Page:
Poison oak (serious itching guaranteed), poison hemlock (remember Aristotle), stinging nettle—no one would consider putting these plants in their garden. But what about some of the lesser evils in the human/plant interface? Poinsettias, oleanders, tomato plants—everybody probably knows that these plants have a bad reputation. Common knowledge says that they are pure poison if ingested. And, with a few caveats, it is true. Poinsettias have toxic sap, but it would take eating nearly the whole plant to cause severe consequences. Oleanders contain a toxin that interrupts heart function, but roasting a frank on an oleander twig will probably not kill a boy scout, urban legend to the contrary.
Tomato plants and all of their relatives are also reputed to be poisonous, but they are also quite bitter, and it would take a person without any taste buds to eat much of one. The exception might be that the legend of datura (also known as jimson weed) is tempting enough for some young person searching for a mental trip to try it; a few have managed to eat or smoke enough to do damage to themselves. The point is that knowing a little bit about these plants can help allay fears and knowing a little more can help any gardener make educated choices about what to include in, or exclude from, their landscape.
Children like to put things in their mouths. “Don’t put that in your mouth!” is one of the most important lessons that parents enforce from infancy. Parenting gurus who advocate for only using positive reinforcements (“Walk” instead of “Don’t run”) have to give way on the issue of imminent danger. A toddler chewing on leaves from the garden needs to have that material firmly and gently, but thoroughly, removed from their hands and mouth. Hopefully, it will be evident what the plant in question is, and then the educated parent can remain in control of their own emotions, while educating their kids, as well. With that in mind, what should a kid-friendly garden contain? Or not?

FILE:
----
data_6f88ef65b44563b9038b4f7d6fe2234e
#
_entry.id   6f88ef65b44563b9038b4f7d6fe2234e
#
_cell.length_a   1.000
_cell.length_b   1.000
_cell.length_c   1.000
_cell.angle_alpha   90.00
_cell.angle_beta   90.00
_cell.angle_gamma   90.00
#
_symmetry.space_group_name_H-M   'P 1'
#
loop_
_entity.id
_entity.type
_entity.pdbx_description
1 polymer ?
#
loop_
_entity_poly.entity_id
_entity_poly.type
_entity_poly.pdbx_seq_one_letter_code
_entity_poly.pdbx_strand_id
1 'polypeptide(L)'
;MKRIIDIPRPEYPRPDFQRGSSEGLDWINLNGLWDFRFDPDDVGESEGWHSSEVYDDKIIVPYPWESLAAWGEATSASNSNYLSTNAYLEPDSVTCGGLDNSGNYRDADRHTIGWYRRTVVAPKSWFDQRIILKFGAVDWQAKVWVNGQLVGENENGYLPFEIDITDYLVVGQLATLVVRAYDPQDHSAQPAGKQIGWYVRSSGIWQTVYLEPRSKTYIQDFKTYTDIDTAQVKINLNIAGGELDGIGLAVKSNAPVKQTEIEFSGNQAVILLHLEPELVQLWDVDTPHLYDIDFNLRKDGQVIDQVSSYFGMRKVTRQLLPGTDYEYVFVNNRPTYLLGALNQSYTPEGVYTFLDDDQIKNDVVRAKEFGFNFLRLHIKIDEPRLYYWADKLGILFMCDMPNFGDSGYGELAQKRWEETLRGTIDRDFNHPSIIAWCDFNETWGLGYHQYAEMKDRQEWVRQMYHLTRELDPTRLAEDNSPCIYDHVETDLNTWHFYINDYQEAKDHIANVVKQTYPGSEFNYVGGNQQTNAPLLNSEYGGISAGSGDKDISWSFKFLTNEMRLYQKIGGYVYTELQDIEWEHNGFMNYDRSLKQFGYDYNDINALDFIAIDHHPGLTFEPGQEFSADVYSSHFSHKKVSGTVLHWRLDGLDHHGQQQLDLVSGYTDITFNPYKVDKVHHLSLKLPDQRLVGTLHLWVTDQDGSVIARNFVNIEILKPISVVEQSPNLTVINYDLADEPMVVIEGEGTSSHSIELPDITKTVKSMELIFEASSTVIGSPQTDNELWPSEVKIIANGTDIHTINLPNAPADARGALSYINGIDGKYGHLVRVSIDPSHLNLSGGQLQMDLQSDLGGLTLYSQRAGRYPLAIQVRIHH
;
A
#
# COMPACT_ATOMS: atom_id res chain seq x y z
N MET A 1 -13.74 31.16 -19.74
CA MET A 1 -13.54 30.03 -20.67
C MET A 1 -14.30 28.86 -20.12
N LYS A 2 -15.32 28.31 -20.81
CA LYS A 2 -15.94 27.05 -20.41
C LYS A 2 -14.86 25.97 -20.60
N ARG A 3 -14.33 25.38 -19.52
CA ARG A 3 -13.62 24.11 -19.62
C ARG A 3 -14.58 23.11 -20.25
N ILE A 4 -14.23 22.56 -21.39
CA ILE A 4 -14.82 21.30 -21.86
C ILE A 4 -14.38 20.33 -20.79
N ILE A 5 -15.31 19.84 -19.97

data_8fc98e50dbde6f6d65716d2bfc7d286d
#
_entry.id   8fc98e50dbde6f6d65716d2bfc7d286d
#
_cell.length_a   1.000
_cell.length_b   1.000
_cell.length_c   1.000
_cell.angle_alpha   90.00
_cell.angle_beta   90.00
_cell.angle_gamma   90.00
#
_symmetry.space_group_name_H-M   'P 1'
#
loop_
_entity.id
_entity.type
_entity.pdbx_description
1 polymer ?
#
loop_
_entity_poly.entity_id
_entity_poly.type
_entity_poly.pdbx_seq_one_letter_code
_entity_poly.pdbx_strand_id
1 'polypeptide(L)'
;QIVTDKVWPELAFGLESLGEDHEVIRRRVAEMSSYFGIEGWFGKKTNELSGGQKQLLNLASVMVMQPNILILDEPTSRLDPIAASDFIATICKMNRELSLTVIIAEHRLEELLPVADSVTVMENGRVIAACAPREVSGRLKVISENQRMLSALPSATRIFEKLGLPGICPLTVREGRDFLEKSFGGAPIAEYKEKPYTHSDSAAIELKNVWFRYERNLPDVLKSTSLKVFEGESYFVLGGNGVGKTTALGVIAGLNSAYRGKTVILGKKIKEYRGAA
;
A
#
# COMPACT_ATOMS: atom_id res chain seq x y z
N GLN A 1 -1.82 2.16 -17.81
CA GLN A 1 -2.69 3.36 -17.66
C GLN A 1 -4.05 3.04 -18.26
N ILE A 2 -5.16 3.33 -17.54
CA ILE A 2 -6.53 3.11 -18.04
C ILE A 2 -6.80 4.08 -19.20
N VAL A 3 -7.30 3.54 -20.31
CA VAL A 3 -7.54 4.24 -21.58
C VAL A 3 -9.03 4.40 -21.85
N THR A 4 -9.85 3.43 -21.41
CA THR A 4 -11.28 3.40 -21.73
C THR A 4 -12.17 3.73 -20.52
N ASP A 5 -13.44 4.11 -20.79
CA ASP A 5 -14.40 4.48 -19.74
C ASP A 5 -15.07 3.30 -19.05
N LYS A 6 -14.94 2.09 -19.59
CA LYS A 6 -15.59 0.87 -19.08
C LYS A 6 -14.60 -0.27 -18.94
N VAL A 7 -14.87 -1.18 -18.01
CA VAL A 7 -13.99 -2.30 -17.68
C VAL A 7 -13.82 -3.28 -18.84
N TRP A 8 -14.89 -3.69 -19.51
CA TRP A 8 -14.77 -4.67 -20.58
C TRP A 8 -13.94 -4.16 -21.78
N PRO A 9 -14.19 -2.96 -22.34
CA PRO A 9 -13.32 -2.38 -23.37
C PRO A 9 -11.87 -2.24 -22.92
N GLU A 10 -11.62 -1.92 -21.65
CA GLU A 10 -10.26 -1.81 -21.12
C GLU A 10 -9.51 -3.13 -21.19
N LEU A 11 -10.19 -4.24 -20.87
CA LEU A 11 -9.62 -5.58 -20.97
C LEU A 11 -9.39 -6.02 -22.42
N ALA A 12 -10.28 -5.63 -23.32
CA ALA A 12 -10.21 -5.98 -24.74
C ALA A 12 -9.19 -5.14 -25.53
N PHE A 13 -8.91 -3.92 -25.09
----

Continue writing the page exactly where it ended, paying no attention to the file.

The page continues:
No oleanders, right? Well, it is a very useful and handsome shrub, so consider making them inaccessible to toddlers, but instruct kids on their dangers (they won’t taste good anyway: lesson number one). Tomatoes, potatoes, Brugmansia (angel trumpet), Nicotiana (ornamental tobacco), and other solanums need not be permanently excluded, just used in appropriate situations. Poinsettias just don’t look all that edible, but the above rules apply. Most of their succulent euphorbia relatives also have some kind of spiny covering, so no big worries there.
What else should a person look out for? Foxglove (Digitalis species) is the original source of digitalis, the heart-stimulant drug. In sufficient doses, the leaves and flowers of this garden favorite could be extremely harmful to children who chew on them. Delphinium (sometimes called larkspur) can cause digestive upset and affect the nervous system; monkshood (Aconitum) can do the same, but only if the roots are ingested. Other roots and bulbs such as iris, daffodil, and hyacinth may also cause distress and damage, so don’t leave them lying around for curious youngsters.
Berries and seeds may be a bit more tempting to kids. They look like some of the foods that are safe and nutritious, so it is natural to give them a try. Common garden plants that have dangerous fruits are Daphne, wisteria, lantana, and jasmine. Less common in Southern California, but just as deadly, are golden chain (Laburnum) and yew.
Armed with knowledge about poisonous plants, the parent/gardener can decide what to grow. Passing that knowledge along to the next generation of gardeners is also a way to minimize accidental poisoning. And keep the poison control center phone number handy, too. It is (800) 222-1222.
• Start seed for your giant pumpkin this month. Next month, pick one fruit to concentrate the plant’s energies, pinching out any others.
• Cover early fruiting shrubs and trees with bird netting to save the crop for your family.
• June gloom? Watch closely for powdery mildew. Wash spores off foliage early in the day or add 1½ tablespoons vegetable oil, 1½ teaspoons baking soda, 1 tablespoon vinegar, and 1 tablespoon dishwashing detergent to 1 gallon water and spray leaves well.
• Control mosquitoes with fish in ponds, or Bt (Bacillus thuringiensis) “dunks” in smaller container water gardens.